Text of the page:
A fantastic example of all of these comes in a recently aired episode from Season 2, where Le Grande Fromage (played by up-and-comer Jordan Metcalfe, doing some of the finest acting of the series), a supervillain whose ability is total kinesis of dairy products. This inspires one of the immortal lines of the series: “You feel that? Thats the mozzarella you had earlier, wrapping itself around your cerebral cortex.” That is an example of dialogue that has been sorely lacking from high end dramas in recent years, and I commend Misfits for such bravery in allowing it into top quality British drama.
Sherlock came on to our screens with very little attention for most people. It was just a quick three-parter reimagining of the Sherlock Holmes story. And modern adaptations are rarely as good as they sound. This is often because writers cant wait to fill any script with up to date pop culture references and slang. Sherlock saves itself by reworking the story faithfully. Writers Moffat and Gatiss kept true to the original, with updated technology the only real differences. But most credit has to go to the acting performances of Benedict Cumberbatch as Holmes and Andrew Scott in his one scene as Moriarty. The dialogue is crisp and the storylines are superb. Most importantly, we realised how much we missed Martin Freeman’s blank look of helplessness as a complete arse patronises him. A second series has been announced for 2011, and I couldn’t be happier.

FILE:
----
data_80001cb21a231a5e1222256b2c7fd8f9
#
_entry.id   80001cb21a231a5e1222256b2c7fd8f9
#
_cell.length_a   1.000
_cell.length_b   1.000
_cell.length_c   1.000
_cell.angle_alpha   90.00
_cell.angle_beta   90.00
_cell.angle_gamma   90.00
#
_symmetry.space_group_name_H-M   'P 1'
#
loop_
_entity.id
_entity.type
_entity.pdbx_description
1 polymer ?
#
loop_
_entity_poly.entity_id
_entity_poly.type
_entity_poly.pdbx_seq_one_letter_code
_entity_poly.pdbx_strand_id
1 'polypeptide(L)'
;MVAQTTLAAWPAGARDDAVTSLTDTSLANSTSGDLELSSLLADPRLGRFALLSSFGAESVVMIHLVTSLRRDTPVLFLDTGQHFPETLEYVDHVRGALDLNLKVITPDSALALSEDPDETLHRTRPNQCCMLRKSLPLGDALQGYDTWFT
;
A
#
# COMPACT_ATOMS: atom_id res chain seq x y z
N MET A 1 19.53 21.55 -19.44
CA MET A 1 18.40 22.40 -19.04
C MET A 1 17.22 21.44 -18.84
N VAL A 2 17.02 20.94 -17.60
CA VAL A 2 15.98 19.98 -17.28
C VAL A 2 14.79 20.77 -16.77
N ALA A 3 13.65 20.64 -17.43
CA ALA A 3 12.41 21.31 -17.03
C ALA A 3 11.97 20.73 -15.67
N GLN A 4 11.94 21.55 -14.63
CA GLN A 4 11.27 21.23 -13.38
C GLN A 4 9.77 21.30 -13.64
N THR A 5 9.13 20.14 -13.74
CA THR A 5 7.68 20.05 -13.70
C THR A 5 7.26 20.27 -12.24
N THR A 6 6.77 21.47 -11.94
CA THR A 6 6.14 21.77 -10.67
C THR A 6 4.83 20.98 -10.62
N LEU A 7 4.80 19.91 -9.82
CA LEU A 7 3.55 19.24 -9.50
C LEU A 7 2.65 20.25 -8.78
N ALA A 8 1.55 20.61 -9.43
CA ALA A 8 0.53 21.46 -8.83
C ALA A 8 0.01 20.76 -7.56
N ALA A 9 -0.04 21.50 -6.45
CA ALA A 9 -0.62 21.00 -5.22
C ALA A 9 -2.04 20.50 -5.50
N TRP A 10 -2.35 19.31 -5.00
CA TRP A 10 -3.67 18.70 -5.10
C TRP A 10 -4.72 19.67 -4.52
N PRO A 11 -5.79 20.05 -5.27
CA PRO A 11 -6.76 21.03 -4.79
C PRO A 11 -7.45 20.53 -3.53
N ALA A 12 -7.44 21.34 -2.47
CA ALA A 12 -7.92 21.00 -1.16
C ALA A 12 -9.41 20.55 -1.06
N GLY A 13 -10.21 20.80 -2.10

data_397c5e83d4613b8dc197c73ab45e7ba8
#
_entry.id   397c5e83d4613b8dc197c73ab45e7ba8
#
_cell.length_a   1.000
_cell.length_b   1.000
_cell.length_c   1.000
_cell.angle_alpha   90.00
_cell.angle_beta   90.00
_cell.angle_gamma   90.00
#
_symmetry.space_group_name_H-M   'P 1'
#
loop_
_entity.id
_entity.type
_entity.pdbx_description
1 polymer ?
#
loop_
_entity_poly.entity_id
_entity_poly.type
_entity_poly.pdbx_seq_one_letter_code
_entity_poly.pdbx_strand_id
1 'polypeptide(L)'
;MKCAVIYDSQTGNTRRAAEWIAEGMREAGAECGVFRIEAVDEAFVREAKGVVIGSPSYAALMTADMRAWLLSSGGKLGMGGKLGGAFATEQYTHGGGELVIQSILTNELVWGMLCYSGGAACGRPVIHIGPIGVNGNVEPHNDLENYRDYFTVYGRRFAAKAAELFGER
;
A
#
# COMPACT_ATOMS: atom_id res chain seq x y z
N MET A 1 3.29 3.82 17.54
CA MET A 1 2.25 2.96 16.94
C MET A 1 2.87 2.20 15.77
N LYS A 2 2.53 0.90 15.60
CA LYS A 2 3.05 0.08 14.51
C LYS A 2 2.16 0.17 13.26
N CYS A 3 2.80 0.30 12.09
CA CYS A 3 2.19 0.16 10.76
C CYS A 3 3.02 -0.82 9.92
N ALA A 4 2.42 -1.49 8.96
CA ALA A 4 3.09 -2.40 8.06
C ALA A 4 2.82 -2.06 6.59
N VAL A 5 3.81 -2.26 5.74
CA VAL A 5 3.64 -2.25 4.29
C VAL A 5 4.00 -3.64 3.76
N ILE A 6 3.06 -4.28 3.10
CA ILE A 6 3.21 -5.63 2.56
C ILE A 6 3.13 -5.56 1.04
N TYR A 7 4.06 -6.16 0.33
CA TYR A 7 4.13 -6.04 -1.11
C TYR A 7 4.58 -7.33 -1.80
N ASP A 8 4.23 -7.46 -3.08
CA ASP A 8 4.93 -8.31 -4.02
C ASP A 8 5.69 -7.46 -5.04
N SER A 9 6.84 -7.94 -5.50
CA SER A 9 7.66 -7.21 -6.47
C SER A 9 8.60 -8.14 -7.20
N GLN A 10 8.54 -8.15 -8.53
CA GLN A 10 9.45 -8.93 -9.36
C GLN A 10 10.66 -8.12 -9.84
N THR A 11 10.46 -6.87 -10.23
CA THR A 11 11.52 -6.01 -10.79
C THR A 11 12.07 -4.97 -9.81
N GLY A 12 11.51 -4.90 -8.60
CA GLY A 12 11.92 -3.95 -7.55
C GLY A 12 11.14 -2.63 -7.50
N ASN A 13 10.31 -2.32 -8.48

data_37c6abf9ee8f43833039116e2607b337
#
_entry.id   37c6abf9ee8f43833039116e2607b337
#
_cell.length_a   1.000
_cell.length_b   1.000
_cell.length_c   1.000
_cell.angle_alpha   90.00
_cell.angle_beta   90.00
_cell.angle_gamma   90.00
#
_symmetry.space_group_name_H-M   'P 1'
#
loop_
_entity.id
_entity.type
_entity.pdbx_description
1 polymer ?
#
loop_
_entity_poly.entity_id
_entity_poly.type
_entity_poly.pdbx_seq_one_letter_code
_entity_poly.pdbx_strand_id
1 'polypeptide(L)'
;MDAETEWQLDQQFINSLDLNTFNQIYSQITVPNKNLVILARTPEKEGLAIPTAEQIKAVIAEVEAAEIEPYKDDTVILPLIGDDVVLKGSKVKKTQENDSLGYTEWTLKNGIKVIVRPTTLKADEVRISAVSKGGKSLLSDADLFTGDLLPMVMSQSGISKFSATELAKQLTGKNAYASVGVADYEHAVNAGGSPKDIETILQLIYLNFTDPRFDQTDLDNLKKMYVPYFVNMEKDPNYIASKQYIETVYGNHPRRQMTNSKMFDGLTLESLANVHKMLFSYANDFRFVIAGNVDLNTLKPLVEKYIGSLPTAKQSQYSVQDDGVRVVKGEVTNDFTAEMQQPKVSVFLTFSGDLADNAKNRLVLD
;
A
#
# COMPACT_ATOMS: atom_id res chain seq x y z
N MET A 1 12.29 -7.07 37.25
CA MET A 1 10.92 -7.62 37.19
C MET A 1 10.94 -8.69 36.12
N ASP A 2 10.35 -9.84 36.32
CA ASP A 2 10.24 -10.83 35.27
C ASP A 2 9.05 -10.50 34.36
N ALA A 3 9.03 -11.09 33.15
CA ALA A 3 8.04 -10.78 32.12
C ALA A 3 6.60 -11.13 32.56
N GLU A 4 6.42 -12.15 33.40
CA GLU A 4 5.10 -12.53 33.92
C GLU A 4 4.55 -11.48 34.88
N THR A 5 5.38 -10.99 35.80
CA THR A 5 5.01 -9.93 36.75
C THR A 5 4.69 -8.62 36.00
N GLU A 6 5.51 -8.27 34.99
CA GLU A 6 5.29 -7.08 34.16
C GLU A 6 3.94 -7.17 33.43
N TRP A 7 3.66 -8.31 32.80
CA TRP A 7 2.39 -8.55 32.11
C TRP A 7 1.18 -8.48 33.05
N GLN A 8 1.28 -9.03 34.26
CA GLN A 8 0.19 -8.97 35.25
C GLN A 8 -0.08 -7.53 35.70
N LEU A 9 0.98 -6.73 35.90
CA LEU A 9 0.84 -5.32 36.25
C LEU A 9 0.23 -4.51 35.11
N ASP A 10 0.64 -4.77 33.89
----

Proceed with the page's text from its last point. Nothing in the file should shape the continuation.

The Trip (BBC2)
This was a very slow burning comedy that was misunderstood by many. Steve Coogan and Rob Brydon have been friends and collaberators for many years, and their on screen chemistry really holds the programme together. In fact, it is the only thing in the programme at all. The show is all about Steve and Rob trying to out-do each other, be it with impressions, intellect or integrity. However, it really works, and as probably the most minimalist and divisive drama of the year, it really captured my attention, and held it well.